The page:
• “That is the same kind of incredulity that blocked ”

          (What I meant to write here that I forgot to go back and fill in)
          … that blocked acceptance by the mdiecal community of Dr Barry Marshall’s realization that ulcers almost universally had a bacterial infection etiology. The medical elite thought they knew what caused ulcers and stomach cancer. But they were wrong—and didn’t want to hear otherwise. Dr Marshall was an internist, not a gastroenterologist. But it was the gastroenterologists who were acting as gate-keepers on the field of the etiology of stomach ulcers.

          http://discovermagazine.com/2010/mar/07-dr-drank-broth-gave-ulcer-solved-medical-mystery

          That sort of gate-keeping is fundamentally the biggest problem today in continuance of the climate science junk GCM predictions that predominates the field.

    • I knew it was too good to be true, because (for one thing) Willis has looked quite thoroughly for a correlation in the data in the past.

      The trouble is that even if it isn’t true, if you could prove that it is true, it would make your career. So people look really hard for the slightest sign of correlation. Even in made up data, like computer models which is what has happened here.

      • Willis has looked quite thoroughly for a correlation in the data in the past.

        Not correct. He had tried very hard to dismiss any correlation in the data in the past.

        • Javier February 24, 2019 at 1:24 am

          Willis has looked quite thoroughly for a correlation in the data in the past.

          Not correct. He had tried very hard to dismiss any correlation in the data in the past.

          Not correct at all. Actually, Javier, I started out as a true believer in sunspots affecting climate. I figured it would be a piece of cake to find good evidence. I was totally surprised to find, time after time, that the claimed correlations simply did not hold up to scrutiny.

          I’d still be more than happy to find a statistically significant correlation in the data. But all I find is something on the order of “Well, if you look at just these three months of the year, but not every year, only when some unrelated index is between five and fifteen, and not at ground level, but only at 30hPa, then you’ll see there’s a clear correlation with sunspots …”.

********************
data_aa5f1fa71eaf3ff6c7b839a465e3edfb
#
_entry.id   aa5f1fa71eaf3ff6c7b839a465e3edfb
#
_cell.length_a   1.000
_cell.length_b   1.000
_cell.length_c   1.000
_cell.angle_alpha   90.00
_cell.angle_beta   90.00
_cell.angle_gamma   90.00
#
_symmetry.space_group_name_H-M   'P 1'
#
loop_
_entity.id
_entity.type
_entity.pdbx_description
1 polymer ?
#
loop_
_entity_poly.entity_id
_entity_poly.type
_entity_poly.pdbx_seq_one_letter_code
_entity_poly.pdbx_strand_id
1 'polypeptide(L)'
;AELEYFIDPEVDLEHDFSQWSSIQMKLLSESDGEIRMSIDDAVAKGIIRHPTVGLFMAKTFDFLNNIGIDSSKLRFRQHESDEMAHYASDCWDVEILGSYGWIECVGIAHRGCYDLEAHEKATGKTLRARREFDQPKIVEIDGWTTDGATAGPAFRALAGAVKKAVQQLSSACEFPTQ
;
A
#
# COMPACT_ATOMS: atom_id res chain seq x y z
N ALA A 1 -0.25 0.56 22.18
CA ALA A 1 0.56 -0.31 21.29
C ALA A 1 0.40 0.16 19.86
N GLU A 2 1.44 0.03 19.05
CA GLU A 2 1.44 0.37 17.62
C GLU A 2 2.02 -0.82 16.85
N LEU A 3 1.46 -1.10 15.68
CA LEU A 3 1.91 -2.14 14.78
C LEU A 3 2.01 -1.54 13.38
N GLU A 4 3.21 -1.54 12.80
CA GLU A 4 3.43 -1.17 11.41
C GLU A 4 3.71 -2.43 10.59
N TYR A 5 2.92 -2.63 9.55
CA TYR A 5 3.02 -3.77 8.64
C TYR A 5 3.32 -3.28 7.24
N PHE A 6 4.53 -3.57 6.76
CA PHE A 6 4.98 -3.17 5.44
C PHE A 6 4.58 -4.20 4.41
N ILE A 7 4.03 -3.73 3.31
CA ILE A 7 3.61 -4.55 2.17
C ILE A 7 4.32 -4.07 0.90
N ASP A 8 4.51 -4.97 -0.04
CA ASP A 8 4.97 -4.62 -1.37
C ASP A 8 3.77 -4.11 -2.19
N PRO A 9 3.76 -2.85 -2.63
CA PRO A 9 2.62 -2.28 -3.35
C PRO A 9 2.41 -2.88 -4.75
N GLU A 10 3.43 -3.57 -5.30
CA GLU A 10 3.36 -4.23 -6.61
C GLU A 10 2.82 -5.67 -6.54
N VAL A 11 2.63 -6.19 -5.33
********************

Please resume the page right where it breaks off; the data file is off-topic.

Heck, I even had people ragging on me because they thought it was important that they found a correlation between tree rings and sunspots … and they continued to do so even after I’d pointed out that it was based on ONE TREE. Didn’t matter, to them it was a correlation and I was an idiot to not appreciate their genius.

          The folks claiming these kinds of correlations seem totally innocent of, inter alia, the Bonferroni Correction and the effects of autocorrelation on statistical significance.

          How about you, Javier? Perhaps you could give us an analysis of the effect of the Bonferroni Correction on the original Labitzke paper? I mean, since Labitzke totally ignored the Bonferroni Correction, you could rectify that, better late than never …

          Regards,

          w.

          • Hey, I went the opposite way, starting as a true disbeliever in a solar variability effect on climate and being convinced little by little by the evidence.

            I used to think the coincidence of low solar activity and cold during the LIA was meaningless as N=1. Then I studied paleoclimatology and found that nearly all instances of low solar activity where accompanied by a consistent climatic deviation.

            Then I saw the evidence, now I’m a believer
            Not a trace of doubt in my mind
            (put some music into that)

          • ” …but only at 30hPa, then you’ll see there’s a clear correlation with sunspots …”.”

            Not really surprising to find some solar cycle correlation in the upper atmosphere (i.e. above the troposphere.